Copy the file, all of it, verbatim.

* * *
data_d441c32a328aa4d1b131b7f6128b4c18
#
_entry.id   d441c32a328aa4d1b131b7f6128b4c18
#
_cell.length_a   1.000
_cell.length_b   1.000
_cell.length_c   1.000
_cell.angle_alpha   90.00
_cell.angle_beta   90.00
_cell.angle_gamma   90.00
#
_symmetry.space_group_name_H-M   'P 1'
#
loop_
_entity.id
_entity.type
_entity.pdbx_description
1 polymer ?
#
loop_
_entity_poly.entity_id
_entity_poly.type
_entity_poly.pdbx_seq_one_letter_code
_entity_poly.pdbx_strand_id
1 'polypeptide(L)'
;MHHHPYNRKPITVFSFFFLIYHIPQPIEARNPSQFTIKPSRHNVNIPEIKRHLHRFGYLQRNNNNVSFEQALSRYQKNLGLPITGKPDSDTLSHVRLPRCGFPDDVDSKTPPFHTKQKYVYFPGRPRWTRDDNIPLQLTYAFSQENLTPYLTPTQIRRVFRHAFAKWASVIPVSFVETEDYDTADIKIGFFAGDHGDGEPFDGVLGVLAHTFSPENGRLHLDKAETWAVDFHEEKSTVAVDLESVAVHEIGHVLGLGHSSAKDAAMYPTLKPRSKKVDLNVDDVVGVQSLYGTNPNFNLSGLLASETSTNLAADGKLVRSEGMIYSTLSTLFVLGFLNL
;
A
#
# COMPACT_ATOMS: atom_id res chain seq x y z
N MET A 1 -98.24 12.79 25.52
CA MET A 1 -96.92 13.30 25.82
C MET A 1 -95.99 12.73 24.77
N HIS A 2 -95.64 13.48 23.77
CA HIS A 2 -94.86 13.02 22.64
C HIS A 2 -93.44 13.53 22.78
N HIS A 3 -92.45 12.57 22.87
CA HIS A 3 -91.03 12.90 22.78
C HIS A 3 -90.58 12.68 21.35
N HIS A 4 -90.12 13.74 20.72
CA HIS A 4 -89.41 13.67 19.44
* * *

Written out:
data_d441c32a328aa4d1b131b7f6128b4c18
#
_entry.id   d441c32a328aa4d1b131b7f6128b4c18
#
_cell.length_a   1.000
_cell.length_b   1.000
_cell.length_c   1.000
_cell.angle_alpha   90.00
_cell.angle_beta   90.00
_cell.angle_gamma   90.00
#
_symmetry.space_group_name_H-M   'P 1'
#
loop_
_entity.id
_entity.type
_entity.pdbx_description
1 polymer ?
#
loop_
_entity_poly.entity_id
_entity_poly.type
_entity_poly.pdbx_seq_one_letter_code
_entity_poly.pdbx_strand_id
1 'polypeptide(L)'
;MHHHPYNRKPITVFSFFFLIYHIPQPIEARNPSQFTIKPSRHNVNIPEIKRHLHRFGYLQRNNNNVSFEQALSRYQKNLGLPITGKPDSDTLSHVRLPRCGFPDDVDSKTPPFHTKQKYVYFPGRPRWTRDDNIPLQLTYAFSQENLTPYLTPTQIRRVFRHAFAKWASVIPVSFVETEDYDTADIKIGFFAGDHGDGEPFDGVLGVLAHTFSPENGRLHLDKAETWAVDFHEEKSTVAVDLESVAVHEIGHVLGLGHSSAKDAAMYPTLKPRSKKVDLNVDDVVGVQSLYGTNPNFNLSGLLASETSTNLAADGKLVRSEGMIYSTLSTLFVLGFLNL
;
A
#
# COMPACT_ATOMS: atom_id res chain seq x y z
N MET A 1 -98.24 12.79 25.52
CA MET A 1 -96.92 13.30 25.82
C MET A 1 -95.99 12.73 24.77
N HIS A 2 -95.64 13.48 23.77
CA HIS A 2 -94.86 13.02 22.64
C HIS A 2 -93.44 13.53 22.78
N HIS A 3 -92.45 12.57 22.87
CA HIS A 3 -91.03 12.90 22.78
C HIS A 3 -90.58 12.68 21.35
N HIS A 4 -90.12 13.74 20.72
CA HIS A 4 -89.41 13.67 19.44